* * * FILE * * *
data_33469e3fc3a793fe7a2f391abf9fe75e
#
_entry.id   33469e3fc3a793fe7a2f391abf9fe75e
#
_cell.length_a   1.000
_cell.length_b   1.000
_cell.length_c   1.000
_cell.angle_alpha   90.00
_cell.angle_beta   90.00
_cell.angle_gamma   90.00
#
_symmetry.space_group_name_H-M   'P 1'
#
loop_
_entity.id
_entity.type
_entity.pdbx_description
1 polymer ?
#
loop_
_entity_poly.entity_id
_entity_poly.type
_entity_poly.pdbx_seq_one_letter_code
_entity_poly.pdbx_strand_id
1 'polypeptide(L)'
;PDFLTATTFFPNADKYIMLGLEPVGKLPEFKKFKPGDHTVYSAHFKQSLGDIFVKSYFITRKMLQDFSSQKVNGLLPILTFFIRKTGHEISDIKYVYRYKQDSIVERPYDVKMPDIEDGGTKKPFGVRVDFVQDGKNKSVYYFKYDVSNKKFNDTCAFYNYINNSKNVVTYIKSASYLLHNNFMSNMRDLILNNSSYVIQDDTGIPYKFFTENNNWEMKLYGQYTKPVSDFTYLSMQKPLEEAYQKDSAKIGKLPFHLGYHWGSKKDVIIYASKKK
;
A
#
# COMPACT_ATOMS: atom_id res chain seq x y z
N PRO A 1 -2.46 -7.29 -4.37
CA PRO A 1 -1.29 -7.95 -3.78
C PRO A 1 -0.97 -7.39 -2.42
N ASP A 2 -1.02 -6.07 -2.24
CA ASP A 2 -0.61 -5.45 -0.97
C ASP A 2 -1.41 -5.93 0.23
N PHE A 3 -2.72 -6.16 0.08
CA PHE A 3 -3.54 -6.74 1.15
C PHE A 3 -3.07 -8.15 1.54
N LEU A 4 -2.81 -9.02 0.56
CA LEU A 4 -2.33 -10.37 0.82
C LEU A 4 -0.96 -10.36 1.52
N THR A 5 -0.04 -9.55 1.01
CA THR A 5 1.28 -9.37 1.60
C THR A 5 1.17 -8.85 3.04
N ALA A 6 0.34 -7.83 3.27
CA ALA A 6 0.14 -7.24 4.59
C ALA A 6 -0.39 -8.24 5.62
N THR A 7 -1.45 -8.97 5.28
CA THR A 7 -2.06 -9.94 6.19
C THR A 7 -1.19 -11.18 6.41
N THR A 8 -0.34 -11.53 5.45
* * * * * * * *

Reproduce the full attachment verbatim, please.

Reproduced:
data_33469e3fc3a793fe7a2f391abf9fe75e
#
_entry.id   33469e3fc3a793fe7a2f391abf9fe75e
#
_cell.length_a   1.000
_cell.length_b   1.000
_cell.length_c   1.000
_cell.angle_alpha   90.00
_cell.angle_beta   90.00
_cell.angle_gamma   90.00
#
_symmetry.space_group_name_H-M   'P 1'
#
loop_
_entity.id
_entity.type
_entity.pdbx_description
1 polymer ?
#
loop_
_entity_poly.entity_id
_entity_poly.type
_entity_poly.pdbx_seq_one_letter_code
_entity_poly.pdbx_strand_id
1 'polypeptide(L)'
;PDFLTATTFFPNADKYIMLGLEPVGKLPEFKKFKPGDHTVYSAHFKQSLGDIFVKSYFITRKMLQDFSSQKVNGLLPILTFFIRKTGHEISDIKYVYRYKQDSIVERPYDVKMPDIEDGGTKKPFGVRVDFVQDGKNKSVYYFKYDVSNKKFNDTCAFYNYINNSKNVVTYIKSASYLLHNNFMSNMRDLILNNSSYVIQDDTGIPYKFFTENNNWEMKLYGQYTKPVSDFTYLSMQKPLEEAYQKDSAKIGKLPFHLGYHWGSKKDVIIYASKKK
;
A
#
# COMPACT_ATOMS: atom_id res chain seq x y z
N PRO A 1 -2.46 -7.29 -4.37
CA PRO A 1 -1.29 -7.95 -3.78
C PRO A 1 -0.97 -7.39 -2.42
N ASP A 2 -1.02 -6.07 -2.24
CA ASP A 2 -0.61 -5.45 -0.97
C ASP A 2 -1.41 -5.93 0.23
N PHE A 3 -2.72 -6.16 0.08
CA PHE A 3 -3.54 -6.74 1.15
C PHE A 3 -3.07 -8.15 1.54
N LEU A 4 -2.81 -9.02 0.56
CA LEU A 4 -2.33 -10.37 0.82
C LEU A 4 -0.96 -10.36 1.52
N THR A 5 -0.04 -9.55 1.01
CA THR A 5 1.28 -9.37 1.60
C THR A 5 1.17 -8.85 3.04
N ALA A 6 0.34 -7.83 3.27
CA ALA A 6 0.14 -7.24 4.59
C ALA A 6 -0.39 -8.24 5.62
N THR A 7 -1.45 -8.97 5.28
CA THR A 7 -2.06 -9.94 6.19
C THR A 7 -1.19 -11.18 6.41
N THR A 8 -0.34 -11.53 5.45